Plants That Grow in Full Shade

22 Beauties That Aren't Afraid of the Dark

Helleborus orientalis in bloom.
Helleborus orientalis is an early bloomer and a great plant for full shade. David Beaulieu

 Searching for plants that grow in full shade is an endeavor fraught with challenges. The difficulties begin with the very language we use to discuss the subject. So I'll begin with a couple of clarifications on terminology:

  1. By definition (for horticultural purposes), a location is in "full shade" if it receives less than three hours of direct sun daily but does receive indirect sunlight. So we're not talking about trying to grow plants in the middle of a pine grove or tucked way under a deck, where almost complete darkness prevails.
  1. We have to clarify what we mean when we state that a particular plant will "grow" in full shade. In a landscaping context, few gardeners would be content merely to have a flowering plant survive in a shade garden. No, by "grow," we really mean "thrive," i.e., put on an impressive flowering display. This article limits itself to plants that will thrive in shade, even though this entails a reduction in the choices available. 

In planning your shade gardens, you will also have to come to terms with concepts such as "partial shade" and "dappled shade." Many of the plants I discuss in my main article on shade gardens are suitable for conditions with partial shade (i.e., locations that get 3-6 hours of sunlight daily). But how is "dappled shade" different from this?

Deciduous trees cast dappled shade. To understand "dappled shade," just think of what a dappled horse looks like. Its coat is a mixture of dark and light spots, right?

And that's just what the ground under deciduous trees can look like on a sunny day, as some of the light filters down through the canopy, while the rest is blocked. Woodland phlox is an example of a plant that likes dappled shade.

Plants That Grow in Full Shade

But you're looking for plants that will take full shade, right?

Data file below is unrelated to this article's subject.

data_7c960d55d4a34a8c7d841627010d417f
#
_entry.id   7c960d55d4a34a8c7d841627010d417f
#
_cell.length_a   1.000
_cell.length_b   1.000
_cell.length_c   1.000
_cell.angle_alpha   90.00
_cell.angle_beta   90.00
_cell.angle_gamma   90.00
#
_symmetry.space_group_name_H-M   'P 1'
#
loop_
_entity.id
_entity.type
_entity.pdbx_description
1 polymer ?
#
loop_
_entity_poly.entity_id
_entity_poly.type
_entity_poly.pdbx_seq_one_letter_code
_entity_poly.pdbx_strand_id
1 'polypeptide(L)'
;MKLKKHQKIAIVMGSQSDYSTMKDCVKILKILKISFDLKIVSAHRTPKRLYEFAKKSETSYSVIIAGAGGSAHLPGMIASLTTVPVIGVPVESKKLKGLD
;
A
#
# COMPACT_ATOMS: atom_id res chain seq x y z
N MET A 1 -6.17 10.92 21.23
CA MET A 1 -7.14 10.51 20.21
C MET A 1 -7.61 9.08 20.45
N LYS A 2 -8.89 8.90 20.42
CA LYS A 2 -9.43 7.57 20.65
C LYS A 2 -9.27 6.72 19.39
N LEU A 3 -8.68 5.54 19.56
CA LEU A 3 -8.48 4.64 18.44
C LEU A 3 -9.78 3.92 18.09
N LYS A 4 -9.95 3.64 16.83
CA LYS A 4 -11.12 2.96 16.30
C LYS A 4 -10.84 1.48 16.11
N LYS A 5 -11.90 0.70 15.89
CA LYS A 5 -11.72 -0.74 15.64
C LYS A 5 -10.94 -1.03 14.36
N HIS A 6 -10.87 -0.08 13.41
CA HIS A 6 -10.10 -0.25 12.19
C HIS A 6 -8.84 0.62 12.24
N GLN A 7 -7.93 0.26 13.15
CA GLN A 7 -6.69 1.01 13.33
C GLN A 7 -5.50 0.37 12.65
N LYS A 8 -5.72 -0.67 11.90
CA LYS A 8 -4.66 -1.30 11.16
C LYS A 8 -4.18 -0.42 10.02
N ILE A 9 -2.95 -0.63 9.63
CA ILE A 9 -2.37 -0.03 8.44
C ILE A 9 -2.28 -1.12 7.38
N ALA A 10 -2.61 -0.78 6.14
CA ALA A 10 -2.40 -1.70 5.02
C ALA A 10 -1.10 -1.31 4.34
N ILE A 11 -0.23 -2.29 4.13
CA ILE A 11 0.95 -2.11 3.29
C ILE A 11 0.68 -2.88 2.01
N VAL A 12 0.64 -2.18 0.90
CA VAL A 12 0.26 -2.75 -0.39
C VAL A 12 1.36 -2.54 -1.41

That's what I'll be talking about for the rest of this article. I'll present them by category (i.e., by grouping shrubs, perennials, etc.).


I'll begin with shrubs, simply because you might easily overlook them when planning your shade garden (many gardeners think first of annuals and perennials). That would be unfortunate, since shrubs provide structure and background for that planting bed you're so eager to fill with the smaller plants more visible at the garden center. That's why the following shrubs -- while they are grown for their foliage, not for flowers -- add undeniable value to a shade garden:


Here's where you can begin to make up for the floral color those shrubs listed above fail to furnish:


Supplement the flowers provided by your perennials with judiciously placed annuals. I should really put "annuals" in quotes because many of the plants Northerners treat as annuals are actually perennials in the lands to which they are native (namely, in the tropics).

It's just that they're too tender to fulfill their destinies in climates that have cold winters. This is a case where usage trumps botany: we call them "annuals" because that's how we (i.e., those of us who landscape in the North) happen to use them. Famous examples are:

Ground Covers

Ground cover plants for full shade come in especially handy when you need to cover large swaths of shaded land and don't have the time or inclination to mess around with perennial beds or plant a fresh batch of annuals every year to serve as bedding plants. Examples include:


Slim pickings in this category, particularly if you're in search of a flowering vine for shady locations that is cold-hardy in the frigid North:

  • Climbing hydrangea is one of the few vines that meet those criteria.
  • Boston ivy is grown for its foliage. Even that won't be as colorful in fall if the plants are grown in full shade, but the nice green leaves it provides in summer is enough to please some homeowners.

Your Next Step

Most people have sunny, as well as shady locations in their yards, where they wish to establish planting beds. If you're ready to turn your attention to landscaping that sun-drenched portion of your property, here are some suggestions to ponder: